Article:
I do think these shows...this one in particular can work if the entire family is behind the plan. You have to be ready to completely detach from the addict. No more enabling them. You cant allow them to pull you in anymore. No more supporting their addictive lifestyles. Like the Interventioner says...its either Yes or all noise. If they say NO, then you make life miserable for them until they agree. The bipolar boy said No to all his family and in fact told the cops in front of them to take him to jail...the cops took him in his bedroom and told him he was facing prison and he agreed to go to
  9. Star*

    Star* call 911

    What "Intervention" does NOT show you is the follow up of 1,3, 5 months down the road. It takes the average alcoholic or drug addict 8 or more times to try and fail before they get tired enough and disgusted enough with their life to want to make a change. But notice I said THEY try, THEY fail, THEY get disgusted, THEY want to make a change.

    I used to think that IF we took all the kids who had drug and alcohol problems, and found a deserted island for each of them to live on for say 10 years to get the drugs and the cravings completely out of their system and allow them to rehab and go through withdrawls by themselves - maybe that would work. And when I said this in an AA meeting - one of the alcoholics stood up and said - I would probably find a way to ferment coconuts to get alcohol or find out what leaf I could like to get high.

    So no matter what intervention WE push someone into - if there is a will for them to still get high or they haven't come to terms with being an alcoholic and MAKE THEMSELVES stop? There really is NOTHING we can do to help them.

    And sitting around wondering what you could have done will serve NO PURPOSE for you moving on. Yesterday is gone, Tomorrow isn't here yet so we deal with our Present - Our Gift of Today.

    Short of finding a time travel machine -you need to eliminate the word SHOULD have from your vocabulary. You did what you did when you did it because YOU THOUGHT it was THE BEST THING you COULD do for your child.

    You certainly did NOT sit around the house after you made a decision for your child and said - WE SHOULD do X because it's just plain wrong. Instead you said WE SHOULD DO X because it's the BEST decision.

    There are numerous drug and alcohol people who have kicked the habit and work hard every day for sobriety and to be clean. IF YOU INTERVIEWED 100 of them - 100 of them would tell you they kicked it ON THEIR OWN - not because their Mom made them go to rehab.


  10. DammitJanet

    DammitJanet Well-Known Member Staff Member

    Star....they do show follow up shows. But you are right that there are many relapses. What this show has that many dont is that they can sometimes get the people court ordered into rehab if needed. Sometimes for up to a year if needed. They do have some success. Many fail too.
  11. Star*

    Star* call 911

    Then the better show in my opinion would be to interview the success stories and have them tell the world, other addicts and hurting parents

    WHY they chose sobriety, how many times it took and WHAT was their pivotal point.

    TV - always selling stress.
  12. DazedandConfused

    DazedandConfused Active Member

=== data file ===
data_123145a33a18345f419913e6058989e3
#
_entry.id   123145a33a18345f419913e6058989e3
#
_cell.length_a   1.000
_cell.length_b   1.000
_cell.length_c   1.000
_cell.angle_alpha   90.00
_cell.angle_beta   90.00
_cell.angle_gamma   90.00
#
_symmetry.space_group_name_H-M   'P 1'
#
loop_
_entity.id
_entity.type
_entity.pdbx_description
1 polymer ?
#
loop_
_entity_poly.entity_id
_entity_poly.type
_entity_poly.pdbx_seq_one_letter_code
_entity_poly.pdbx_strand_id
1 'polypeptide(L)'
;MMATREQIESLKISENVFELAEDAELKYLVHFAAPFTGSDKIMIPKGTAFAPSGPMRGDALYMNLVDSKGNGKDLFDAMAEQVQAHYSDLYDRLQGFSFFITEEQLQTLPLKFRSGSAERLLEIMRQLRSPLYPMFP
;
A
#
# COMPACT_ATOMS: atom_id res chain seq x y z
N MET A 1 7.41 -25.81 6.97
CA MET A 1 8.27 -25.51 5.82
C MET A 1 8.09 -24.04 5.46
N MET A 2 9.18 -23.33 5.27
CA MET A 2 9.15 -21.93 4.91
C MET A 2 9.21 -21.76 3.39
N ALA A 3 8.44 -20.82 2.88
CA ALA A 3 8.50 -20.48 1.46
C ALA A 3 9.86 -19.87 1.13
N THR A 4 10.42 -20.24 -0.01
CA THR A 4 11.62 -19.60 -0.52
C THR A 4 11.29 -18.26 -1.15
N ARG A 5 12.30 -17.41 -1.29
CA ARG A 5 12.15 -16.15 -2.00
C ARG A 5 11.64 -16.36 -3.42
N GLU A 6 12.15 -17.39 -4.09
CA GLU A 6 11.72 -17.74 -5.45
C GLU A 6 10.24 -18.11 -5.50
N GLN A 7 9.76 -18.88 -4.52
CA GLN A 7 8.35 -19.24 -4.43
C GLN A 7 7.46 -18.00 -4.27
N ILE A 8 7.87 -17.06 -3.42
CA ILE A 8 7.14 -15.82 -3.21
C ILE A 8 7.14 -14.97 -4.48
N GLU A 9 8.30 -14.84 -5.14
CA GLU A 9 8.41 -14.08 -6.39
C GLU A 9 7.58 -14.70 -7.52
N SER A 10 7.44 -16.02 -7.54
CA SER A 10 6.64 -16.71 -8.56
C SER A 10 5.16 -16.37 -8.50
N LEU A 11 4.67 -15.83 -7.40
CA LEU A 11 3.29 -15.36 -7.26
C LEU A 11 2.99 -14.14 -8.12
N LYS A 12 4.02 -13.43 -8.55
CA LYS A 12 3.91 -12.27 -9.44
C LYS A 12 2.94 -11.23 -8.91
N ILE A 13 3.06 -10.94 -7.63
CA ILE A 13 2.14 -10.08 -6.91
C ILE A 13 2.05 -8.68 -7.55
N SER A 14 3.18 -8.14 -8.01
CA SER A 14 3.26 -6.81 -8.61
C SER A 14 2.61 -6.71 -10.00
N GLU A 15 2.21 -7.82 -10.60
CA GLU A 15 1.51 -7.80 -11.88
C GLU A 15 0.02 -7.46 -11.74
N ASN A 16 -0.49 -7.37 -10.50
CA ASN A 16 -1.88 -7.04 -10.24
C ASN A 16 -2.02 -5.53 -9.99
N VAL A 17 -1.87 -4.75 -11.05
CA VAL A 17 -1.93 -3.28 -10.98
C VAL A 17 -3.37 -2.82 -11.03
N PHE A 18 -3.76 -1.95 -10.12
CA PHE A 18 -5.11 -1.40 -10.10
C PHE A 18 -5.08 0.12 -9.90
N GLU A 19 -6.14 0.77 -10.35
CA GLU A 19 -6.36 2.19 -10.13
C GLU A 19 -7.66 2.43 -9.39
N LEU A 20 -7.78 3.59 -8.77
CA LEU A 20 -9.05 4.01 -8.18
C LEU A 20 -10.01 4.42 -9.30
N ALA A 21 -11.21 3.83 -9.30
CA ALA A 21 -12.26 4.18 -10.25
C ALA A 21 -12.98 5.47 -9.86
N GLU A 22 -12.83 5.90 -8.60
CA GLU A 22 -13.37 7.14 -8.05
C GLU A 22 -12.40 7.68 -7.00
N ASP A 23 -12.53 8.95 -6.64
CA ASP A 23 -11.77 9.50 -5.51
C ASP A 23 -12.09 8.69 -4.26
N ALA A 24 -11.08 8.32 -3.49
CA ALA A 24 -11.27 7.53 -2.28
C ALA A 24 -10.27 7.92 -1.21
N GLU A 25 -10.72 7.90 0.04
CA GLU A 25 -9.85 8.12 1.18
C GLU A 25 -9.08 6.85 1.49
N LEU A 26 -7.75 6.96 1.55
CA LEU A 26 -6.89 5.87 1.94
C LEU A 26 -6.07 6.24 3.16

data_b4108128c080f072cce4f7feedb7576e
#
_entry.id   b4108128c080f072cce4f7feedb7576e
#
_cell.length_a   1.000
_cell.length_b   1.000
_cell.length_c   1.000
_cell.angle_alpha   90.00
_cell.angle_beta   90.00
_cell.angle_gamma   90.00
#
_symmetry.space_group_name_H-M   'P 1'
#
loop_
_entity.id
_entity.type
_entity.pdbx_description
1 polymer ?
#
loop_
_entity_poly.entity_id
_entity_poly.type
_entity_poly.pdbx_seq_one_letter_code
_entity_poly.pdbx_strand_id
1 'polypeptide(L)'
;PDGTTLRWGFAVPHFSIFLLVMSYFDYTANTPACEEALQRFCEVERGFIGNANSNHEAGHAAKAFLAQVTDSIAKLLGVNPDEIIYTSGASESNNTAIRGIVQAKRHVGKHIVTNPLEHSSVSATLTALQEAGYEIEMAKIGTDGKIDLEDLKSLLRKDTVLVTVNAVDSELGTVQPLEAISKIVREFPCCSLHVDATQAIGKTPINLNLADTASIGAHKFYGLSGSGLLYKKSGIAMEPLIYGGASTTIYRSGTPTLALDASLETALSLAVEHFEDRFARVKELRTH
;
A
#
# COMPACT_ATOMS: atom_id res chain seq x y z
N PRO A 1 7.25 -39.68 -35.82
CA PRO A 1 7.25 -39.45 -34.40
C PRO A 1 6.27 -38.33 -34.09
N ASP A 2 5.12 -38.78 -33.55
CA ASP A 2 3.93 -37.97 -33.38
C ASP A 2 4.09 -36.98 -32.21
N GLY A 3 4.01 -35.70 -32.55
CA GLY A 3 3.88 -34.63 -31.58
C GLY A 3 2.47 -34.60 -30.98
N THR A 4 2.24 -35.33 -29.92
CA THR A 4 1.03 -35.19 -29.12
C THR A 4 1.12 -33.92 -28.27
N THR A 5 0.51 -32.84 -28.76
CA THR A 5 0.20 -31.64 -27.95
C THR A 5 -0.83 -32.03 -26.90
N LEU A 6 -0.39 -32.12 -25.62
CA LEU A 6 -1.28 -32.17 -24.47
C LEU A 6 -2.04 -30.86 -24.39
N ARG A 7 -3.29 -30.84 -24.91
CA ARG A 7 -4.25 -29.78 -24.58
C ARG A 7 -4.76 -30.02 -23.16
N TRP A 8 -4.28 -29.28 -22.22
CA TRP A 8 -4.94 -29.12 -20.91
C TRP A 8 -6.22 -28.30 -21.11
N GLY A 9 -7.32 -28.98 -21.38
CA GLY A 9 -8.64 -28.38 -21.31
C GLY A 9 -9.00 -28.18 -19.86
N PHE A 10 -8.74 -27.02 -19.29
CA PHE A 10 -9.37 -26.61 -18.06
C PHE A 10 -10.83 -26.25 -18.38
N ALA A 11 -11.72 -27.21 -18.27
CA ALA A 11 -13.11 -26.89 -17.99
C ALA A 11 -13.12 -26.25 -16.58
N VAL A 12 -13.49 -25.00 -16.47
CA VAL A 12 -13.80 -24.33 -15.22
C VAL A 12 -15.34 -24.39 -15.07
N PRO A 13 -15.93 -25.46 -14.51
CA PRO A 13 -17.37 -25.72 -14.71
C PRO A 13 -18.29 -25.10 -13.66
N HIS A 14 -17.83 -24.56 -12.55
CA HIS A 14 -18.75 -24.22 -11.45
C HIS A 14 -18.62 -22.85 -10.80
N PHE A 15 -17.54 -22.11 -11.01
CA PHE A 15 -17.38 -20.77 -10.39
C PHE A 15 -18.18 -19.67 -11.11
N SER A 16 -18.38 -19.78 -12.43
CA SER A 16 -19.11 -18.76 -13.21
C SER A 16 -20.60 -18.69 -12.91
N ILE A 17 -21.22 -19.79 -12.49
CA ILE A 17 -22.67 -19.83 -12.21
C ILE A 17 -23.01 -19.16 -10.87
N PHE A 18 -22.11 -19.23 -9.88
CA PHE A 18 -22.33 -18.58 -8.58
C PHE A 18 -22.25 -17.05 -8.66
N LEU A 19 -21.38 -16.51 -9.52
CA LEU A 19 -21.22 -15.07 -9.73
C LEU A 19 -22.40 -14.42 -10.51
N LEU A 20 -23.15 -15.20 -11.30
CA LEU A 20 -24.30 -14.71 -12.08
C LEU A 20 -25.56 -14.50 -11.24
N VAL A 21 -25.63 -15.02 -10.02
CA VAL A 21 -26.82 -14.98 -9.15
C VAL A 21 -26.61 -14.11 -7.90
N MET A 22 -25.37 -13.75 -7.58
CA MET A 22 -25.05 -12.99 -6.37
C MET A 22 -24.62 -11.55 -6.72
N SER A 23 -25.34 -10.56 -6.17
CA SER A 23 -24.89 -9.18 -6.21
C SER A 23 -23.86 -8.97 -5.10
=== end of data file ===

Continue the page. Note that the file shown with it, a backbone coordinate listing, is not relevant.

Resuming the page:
The "reality" is that ANY Intervention is a gamble. It's for most families a last ditch effort to help their addicted loved one. Getting the addict to treatment is just the first step-a relatively easy step when compared to what the addict is going to face in building a brand new life chemical-free.

    The show Intervention is one show I always make an effort to watch. I think as TV goes, it does a fairly good job. They also make clear to the families that they need support to change too. Some parents struggle desperately with stopping all of their own behavior that supports their child's addiction. They show the successes along with the failures.

    I remember the epidsode where the family finally got the addict to agree (a former teacher), but once she got to the airport her getting on the plane became a major drama and she ended up not going.

    Or the wealthy woman who was rapidly going through her dwindling fortune. She was hospitalized before her intervention for deliberately overdosing on presription drugs. She nearly died. Once better, she overheard from a doctor that her family was planning an intervention. (She denied the whole self-overdosing and claimed her Mother tried to kill her. Even though the cameras clearly showed she took the pills herself.)She became enraged with the news of the intervention and refused to allow her family and the cameras in her house. Finally, when they got her to agree to treatment, she hired a limo to drive her 1000 plus miles because she didn't want to put her cat on a plane. Once she got to the treatment center, she freaked because she had to leave her cat and the realization that this was it.

    The last update on her is that her money is nearly gone and she has no contact with her family.

    They do follow up when they rerun the show. Also, they have shows that are comprised off follow-ups only.

    However, I think that Star makes a good point. It would be a good thing to talk with those former addicts and find out the exact turning point-that split second-when they turned the corner and make the decision to leave their former life. I'll bet most could remember the place and exact time when they decided that they didn't want to live the life of an addict anymore.

    Stands, I'm not a parent of an addict. So, I really can't give any insight from that perspective. I'm a sibling to one, though. My brother didn't get his act together until he was 30. He stole, spent time in jail, lived on the streets, under bridges, etc. This is after years of enabling by my Father, who always made sure there was a soft pillow for him to land on when he was in trouble. Unfortunately, I don't know about his turning point. We are friendly, but not close due to the distance between us and age (I'm 10 years older). But, that is the question I've always wanted to ask-at what point did he decide to get his life together.

    Hashing over and over in your mind what you have done differently is of no use to YOU or your son. You need to focus on today, this very moment. The very best thing you can do for your son is to live YOUR life and realize your aspirations.

    Also, your other child that is still home. This constant hand-wringing over the past can't be good for him, either.